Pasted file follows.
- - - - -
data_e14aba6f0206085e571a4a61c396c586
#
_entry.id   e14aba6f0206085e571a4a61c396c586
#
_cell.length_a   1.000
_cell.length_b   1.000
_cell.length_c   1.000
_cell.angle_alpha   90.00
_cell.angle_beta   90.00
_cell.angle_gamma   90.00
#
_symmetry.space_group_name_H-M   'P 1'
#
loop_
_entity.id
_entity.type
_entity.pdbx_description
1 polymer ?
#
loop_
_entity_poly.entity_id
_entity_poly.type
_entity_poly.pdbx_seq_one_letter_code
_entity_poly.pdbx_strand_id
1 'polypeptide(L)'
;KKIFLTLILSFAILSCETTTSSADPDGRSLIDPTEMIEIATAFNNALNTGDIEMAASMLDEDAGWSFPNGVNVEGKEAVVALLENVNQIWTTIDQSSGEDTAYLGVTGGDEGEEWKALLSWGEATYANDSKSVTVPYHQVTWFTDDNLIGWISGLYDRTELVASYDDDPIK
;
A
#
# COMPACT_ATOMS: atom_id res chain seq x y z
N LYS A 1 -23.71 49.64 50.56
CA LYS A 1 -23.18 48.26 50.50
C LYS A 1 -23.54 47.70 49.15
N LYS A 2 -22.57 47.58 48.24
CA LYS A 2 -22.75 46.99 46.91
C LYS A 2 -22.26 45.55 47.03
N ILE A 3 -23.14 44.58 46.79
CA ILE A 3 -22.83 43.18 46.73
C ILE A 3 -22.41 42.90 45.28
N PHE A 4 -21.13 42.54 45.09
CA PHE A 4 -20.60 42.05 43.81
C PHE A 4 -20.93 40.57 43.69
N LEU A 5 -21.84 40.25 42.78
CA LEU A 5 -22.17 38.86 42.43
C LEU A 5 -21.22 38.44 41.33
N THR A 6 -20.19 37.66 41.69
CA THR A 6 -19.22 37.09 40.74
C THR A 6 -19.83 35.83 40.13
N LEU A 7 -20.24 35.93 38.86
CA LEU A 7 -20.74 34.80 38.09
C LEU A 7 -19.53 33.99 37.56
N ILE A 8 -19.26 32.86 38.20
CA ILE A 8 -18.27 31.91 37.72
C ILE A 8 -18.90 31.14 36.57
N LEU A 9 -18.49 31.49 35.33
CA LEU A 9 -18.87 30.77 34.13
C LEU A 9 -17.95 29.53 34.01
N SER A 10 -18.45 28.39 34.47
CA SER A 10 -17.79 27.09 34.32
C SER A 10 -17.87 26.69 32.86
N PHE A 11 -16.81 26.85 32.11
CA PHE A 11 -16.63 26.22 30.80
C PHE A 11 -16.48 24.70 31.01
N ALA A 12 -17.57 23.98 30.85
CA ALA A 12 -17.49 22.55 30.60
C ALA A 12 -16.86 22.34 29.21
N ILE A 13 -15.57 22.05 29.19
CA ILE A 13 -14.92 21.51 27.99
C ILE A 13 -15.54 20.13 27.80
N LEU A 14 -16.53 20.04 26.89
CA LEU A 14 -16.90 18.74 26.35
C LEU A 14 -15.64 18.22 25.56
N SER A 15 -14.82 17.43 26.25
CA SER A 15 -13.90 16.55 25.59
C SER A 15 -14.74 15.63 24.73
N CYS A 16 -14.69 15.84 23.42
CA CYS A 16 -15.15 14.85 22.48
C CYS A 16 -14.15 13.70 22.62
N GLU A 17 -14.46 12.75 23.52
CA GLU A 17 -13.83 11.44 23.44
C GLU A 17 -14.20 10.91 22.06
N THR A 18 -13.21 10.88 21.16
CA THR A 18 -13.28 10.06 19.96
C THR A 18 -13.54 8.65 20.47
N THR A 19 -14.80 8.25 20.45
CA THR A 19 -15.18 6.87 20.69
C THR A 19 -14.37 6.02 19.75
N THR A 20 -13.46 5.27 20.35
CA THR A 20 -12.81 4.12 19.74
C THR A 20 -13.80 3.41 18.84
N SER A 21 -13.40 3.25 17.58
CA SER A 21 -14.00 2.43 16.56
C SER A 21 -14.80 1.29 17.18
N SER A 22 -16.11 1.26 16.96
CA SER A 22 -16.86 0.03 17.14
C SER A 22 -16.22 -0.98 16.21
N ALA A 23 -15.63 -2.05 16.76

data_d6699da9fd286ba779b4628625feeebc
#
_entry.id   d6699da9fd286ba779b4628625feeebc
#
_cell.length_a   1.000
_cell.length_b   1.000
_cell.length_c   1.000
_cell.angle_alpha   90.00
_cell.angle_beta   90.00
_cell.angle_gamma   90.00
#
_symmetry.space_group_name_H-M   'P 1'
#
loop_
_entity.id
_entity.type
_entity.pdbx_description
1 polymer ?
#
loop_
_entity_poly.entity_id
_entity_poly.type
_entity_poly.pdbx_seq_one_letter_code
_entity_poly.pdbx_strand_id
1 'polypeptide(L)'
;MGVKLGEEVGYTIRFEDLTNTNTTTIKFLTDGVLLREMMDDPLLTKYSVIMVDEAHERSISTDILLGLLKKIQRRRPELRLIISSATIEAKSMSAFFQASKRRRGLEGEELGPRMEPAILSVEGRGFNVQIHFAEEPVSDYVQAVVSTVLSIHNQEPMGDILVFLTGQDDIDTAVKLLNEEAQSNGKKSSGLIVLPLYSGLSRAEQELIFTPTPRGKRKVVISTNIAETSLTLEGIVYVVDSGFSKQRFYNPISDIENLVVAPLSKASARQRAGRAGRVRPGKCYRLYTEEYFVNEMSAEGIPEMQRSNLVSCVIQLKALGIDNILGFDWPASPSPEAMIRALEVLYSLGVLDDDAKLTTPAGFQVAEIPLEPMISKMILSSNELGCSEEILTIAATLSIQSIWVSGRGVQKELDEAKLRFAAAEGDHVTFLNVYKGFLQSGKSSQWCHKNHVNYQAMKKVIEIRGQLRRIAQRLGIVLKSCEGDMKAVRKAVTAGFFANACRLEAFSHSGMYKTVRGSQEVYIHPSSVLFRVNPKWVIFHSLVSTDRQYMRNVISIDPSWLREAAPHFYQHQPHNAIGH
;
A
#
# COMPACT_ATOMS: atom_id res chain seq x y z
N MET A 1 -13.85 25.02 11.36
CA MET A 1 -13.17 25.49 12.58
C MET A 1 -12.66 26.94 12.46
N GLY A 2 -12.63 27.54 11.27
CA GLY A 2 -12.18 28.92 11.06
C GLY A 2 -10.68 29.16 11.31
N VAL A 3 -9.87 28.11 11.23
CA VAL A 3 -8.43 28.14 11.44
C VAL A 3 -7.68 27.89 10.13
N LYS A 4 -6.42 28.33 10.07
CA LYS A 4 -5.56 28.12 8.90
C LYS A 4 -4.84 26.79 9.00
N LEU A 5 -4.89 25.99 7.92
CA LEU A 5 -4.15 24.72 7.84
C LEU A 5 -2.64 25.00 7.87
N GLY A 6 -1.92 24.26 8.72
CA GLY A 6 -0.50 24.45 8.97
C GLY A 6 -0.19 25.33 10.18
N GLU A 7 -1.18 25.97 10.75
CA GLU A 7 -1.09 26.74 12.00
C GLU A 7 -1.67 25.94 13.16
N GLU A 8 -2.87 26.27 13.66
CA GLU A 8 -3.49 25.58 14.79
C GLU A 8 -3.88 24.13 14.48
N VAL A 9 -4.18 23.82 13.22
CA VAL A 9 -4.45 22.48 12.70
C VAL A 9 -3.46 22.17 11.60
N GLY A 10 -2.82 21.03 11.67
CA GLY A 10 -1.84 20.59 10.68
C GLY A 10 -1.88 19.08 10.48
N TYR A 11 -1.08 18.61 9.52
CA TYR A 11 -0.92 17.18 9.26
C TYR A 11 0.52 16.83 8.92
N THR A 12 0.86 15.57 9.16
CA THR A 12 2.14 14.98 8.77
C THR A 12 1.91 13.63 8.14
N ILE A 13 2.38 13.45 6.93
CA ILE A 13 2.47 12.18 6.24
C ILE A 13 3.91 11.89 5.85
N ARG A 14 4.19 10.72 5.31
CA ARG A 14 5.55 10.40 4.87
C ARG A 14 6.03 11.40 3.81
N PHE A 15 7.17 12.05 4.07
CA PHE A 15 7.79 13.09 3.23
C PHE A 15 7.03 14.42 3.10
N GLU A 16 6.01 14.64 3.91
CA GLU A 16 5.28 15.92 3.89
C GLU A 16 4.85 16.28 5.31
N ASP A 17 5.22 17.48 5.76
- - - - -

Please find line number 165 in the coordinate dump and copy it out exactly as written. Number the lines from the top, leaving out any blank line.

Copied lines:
CA ILE A 13 2.47 12.18 6.24